While seeking to facilitate more efficient data use, the Act also introduces material restrictions on how and where data can be processed to ensure protection of personal data. From 1 May 2021 onwards, data must be provided only via secure information processing environments approved by inspection bodies accredited in Finland and, as a general rule, the environment provided by Findata itself. These environments enable remote access to the raw data, but not exporting or downloading the data. Only data that Findata has irreversibly aggregated to ensure anonymity may be processed outside the secure environments. Another restriction is that Findata will control the release of results obtained from data analyses to ensure their anonymity. These restrictions may impede Finnish researchers’ participation in initiatives wishing to build international databases, for example. Researchers outside of Finland may not be willing to go through the accreditation process or store their data (and data analytics tools) in systems accredited in Finland.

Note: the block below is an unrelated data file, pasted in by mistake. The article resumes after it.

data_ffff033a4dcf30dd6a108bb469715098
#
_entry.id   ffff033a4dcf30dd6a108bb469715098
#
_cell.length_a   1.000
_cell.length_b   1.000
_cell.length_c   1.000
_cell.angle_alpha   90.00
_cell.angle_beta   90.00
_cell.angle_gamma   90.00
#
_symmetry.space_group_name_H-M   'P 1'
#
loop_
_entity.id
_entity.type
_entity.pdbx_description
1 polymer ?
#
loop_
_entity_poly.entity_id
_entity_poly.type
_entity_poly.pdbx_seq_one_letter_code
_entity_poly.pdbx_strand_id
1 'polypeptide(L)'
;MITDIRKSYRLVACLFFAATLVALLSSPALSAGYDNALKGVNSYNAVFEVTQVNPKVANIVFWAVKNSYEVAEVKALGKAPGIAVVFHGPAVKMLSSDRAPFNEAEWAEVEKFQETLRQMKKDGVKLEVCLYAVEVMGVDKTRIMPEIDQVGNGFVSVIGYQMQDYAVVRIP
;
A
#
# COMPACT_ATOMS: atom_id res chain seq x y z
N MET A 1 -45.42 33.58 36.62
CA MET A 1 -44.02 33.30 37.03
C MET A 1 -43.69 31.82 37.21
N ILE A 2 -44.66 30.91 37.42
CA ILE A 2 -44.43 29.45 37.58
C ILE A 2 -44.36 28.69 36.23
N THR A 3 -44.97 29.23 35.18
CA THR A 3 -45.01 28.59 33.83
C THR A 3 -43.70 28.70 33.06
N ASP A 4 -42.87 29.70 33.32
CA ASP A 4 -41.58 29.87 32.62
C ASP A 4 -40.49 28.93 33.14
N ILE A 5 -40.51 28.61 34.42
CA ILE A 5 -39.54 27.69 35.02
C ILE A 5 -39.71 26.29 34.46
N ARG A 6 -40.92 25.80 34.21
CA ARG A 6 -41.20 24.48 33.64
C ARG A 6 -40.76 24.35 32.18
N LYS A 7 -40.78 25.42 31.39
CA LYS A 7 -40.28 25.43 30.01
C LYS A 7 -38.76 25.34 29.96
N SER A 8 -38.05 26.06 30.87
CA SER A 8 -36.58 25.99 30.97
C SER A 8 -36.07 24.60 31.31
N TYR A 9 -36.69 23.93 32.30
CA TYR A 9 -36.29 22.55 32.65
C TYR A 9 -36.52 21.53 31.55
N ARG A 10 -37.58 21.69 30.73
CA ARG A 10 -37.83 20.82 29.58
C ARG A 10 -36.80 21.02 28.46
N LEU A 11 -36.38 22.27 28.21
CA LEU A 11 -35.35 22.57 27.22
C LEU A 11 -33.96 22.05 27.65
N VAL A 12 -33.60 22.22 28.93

The restrictions in the Act extend beyond GDPR requirements and apply also to non-personal data. They may, therefore, in some cases tip the balance from enabling research to obstructing it. Combining data from several sources may become overly complicated, for example, and doing meta-analyses instead may have disadvantages. The restrictions seem at odds with one of the main objectives of the GDPR – the free movement of data – and with the freedom of science protected by the Finnish Constitution and the EU Charter of Fundamental Rights, as well as the freedom of academic expression and information additionally covered by the Finnish Data Protection Act. Clarifications about the Act’s relation to other legislation such as the Finnish Biobank Act and the rules on clinical trials are also expected from the government. How well the new Act will serve researchers when compared to the old rules will largely depend on the quality of Findata’s services and its interpretations of the new Act.
Relevant GDPR Provisions
Tom Southerington is a lawyer conducting data protection research at the University of Turku and an ELSI expert with BBMRI ERIC. He works for the Finnish Biobanks – FINBB and the Hospital District of Southwest Finland.
For a list of previous briefs, please consult here.
Please note that GDPR Briefs neither constitute nor should be relied upon as legal advice. Briefs represent a consensus position among Forum Members regarding the current understanding of the GDPR and its implications for genomic and health-related research. As such, they are no substitute for legal advice from a licensed practitioner in your jurisdiction.